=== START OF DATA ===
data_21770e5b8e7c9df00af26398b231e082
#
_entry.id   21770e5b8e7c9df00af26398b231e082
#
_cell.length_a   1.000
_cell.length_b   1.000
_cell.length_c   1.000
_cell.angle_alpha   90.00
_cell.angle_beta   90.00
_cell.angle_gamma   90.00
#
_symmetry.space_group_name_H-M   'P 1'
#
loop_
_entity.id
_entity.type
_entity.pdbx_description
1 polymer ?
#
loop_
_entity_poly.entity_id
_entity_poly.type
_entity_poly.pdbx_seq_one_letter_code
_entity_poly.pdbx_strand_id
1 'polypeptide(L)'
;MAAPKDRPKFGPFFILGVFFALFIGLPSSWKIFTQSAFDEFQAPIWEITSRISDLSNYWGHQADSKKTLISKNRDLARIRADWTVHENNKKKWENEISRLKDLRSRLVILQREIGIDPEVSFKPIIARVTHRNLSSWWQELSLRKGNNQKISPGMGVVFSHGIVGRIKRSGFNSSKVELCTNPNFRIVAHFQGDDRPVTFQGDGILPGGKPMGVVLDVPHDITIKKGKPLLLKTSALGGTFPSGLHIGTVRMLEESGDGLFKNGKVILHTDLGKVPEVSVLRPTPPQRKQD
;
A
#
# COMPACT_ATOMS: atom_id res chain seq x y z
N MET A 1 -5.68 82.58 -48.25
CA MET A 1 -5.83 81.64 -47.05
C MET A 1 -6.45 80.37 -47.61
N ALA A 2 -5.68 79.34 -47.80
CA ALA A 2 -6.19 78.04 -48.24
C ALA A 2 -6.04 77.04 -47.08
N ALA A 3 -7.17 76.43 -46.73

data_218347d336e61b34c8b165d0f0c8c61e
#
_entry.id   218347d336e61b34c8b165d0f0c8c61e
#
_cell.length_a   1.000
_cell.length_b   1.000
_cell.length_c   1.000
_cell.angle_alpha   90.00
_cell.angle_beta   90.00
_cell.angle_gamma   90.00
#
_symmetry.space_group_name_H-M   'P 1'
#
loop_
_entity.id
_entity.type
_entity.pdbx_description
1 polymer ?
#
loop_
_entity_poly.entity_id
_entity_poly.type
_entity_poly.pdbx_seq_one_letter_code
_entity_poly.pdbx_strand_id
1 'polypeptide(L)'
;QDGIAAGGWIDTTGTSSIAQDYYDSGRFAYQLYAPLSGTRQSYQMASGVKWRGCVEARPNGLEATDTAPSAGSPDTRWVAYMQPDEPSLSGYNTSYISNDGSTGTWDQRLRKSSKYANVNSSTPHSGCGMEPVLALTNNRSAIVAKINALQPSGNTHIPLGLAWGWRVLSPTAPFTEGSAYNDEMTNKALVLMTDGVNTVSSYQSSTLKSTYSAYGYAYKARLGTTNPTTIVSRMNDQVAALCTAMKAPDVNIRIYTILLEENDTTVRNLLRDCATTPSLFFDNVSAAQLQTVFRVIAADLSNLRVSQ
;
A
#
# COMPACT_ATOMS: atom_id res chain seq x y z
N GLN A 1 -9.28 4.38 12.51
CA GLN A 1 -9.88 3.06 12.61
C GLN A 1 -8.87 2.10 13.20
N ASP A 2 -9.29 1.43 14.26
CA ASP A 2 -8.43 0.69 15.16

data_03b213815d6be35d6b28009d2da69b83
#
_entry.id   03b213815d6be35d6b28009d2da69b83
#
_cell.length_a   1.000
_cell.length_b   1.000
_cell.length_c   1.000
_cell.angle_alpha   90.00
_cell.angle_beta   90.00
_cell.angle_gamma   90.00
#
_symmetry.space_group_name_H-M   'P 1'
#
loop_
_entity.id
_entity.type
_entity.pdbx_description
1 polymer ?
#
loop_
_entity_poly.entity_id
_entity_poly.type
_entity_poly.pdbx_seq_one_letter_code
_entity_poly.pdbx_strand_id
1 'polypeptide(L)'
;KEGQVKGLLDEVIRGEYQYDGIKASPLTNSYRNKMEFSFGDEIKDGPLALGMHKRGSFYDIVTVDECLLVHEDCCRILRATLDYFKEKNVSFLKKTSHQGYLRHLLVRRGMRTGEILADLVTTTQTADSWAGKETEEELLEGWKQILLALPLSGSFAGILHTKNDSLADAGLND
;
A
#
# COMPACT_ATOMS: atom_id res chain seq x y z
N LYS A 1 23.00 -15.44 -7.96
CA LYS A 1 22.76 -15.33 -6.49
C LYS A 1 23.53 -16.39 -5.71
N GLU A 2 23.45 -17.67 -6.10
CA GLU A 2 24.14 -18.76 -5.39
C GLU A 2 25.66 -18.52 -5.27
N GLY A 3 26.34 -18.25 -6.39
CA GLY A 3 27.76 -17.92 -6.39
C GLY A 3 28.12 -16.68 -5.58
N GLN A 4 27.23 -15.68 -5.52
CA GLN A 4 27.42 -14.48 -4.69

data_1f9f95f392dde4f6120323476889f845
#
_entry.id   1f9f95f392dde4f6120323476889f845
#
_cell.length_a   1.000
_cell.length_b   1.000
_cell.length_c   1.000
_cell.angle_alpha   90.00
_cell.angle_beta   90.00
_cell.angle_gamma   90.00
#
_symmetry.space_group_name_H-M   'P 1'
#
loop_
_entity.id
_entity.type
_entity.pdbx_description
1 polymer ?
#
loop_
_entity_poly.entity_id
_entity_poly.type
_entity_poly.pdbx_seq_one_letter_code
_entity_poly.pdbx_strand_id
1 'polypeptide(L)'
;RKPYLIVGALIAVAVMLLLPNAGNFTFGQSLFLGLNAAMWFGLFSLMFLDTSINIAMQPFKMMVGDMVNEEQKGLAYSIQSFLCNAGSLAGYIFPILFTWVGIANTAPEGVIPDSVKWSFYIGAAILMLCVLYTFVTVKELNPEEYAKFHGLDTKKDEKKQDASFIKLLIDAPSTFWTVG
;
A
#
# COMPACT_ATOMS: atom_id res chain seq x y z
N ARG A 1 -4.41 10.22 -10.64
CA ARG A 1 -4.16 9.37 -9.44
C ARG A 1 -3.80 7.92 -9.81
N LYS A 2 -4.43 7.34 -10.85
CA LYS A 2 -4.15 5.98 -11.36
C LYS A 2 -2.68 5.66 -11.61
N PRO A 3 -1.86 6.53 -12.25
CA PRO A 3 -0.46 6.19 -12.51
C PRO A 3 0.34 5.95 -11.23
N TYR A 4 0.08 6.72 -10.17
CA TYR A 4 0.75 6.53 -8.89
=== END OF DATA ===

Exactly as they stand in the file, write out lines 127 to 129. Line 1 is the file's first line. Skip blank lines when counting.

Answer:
loop_
_entity.id
_entity.type